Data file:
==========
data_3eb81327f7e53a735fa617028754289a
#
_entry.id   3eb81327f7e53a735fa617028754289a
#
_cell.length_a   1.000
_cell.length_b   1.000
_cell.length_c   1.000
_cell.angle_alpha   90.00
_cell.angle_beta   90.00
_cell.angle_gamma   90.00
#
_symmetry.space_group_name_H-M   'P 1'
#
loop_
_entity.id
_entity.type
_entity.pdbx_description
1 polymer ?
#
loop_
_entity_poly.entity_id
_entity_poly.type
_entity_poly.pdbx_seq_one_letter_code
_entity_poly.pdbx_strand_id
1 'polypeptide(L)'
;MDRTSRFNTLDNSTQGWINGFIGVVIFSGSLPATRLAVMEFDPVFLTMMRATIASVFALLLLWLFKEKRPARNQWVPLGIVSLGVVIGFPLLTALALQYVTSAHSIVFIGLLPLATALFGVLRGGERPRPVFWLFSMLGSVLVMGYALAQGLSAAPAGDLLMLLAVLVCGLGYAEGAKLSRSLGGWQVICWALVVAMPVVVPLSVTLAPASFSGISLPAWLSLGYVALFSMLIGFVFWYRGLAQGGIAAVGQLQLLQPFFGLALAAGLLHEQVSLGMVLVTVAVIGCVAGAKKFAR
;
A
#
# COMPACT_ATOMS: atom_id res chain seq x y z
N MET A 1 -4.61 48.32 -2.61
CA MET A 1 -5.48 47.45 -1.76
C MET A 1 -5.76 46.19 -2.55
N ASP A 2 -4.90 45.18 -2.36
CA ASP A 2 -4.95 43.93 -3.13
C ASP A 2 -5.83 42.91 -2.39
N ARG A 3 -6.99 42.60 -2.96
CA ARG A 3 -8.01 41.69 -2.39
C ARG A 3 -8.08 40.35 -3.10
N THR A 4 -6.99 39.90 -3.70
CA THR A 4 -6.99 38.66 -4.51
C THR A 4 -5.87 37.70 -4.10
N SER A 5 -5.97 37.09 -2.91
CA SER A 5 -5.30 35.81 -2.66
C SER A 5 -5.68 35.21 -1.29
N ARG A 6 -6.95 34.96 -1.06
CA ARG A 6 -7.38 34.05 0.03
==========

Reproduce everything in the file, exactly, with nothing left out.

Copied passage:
data_3eb81327f7e53a735fa617028754289a
#
_entry.id   3eb81327f7e53a735fa617028754289a
#
_cell.length_a   1.000
_cell.length_b   1.000
_cell.length_c   1.000
_cell.angle_alpha   90.00
_cell.angle_beta   90.00
_cell.angle_gamma   90.00
#
_symmetry.space_group_name_H-M   'P 1'
#
loop_
_entity.id
_entity.type
_entity.pdbx_description
1 polymer ?
#
loop_
_entity_poly.entity_id
_entity_poly.type
_entity_poly.pdbx_seq_one_letter_code
_entity_poly.pdbx_strand_id
1 'polypeptide(L)'
;MDRTSRFNTLDNSTQGWINGFIGVVIFSGSLPATRLAVMEFDPVFLTMMRATIASVFALLLLWLFKEKRPARNQWVPLGIVSLGVVIGFPLLTALALQYVTSAHSIVFIGLLPLATALFGVLRGGERPRPVFWLFSMLGSVLVMGYALAQGLSAAPAGDLLMLLAVLVCGLGYAEGAKLSRSLGGWQVICWALVVAMPVVVPLSVTLAPASFSGISLPAWLSLGYVALFSMLIGFVFWYRGLAQGGIAAVGQLQLLQPFFGLALAAGLLHEQVSLGMVLVTVAVIGCVAGAKKFAR
;
A
#
# COMPACT_ATOMS: atom_id res chain seq x y z
N MET A 1 -4.61 48.32 -2.61
CA MET A 1 -5.48 47.45 -1.76
C MET A 1 -5.76 46.19 -2.55
N ASP A 2 -4.90 45.18 -2.36
CA ASP A 2 -4.95 43.93 -3.13
C ASP A 2 -5.83 42.91 -2.39
N ARG A 3 -6.99 42.60 -2.96
CA ARG A 3 -8.01 41.69 -2.39
C ARG A 3 -8.08 40.35 -3.10
N THR A 4 -6.99 39.90 -3.70
CA THR A 4 -6.99 38.66 -4.51
C THR A 4 -5.87 37.70 -4.10
N SER A 5 -5.97 37.09 -2.91
CA SER A 5 -5.30 35.81 -2.66
C SER A 5 -5.68 35.21 -1.29
N ARG A 6 -6.95 34.96 -1.06
CA ARG A 6 -7.38 34.05 0.03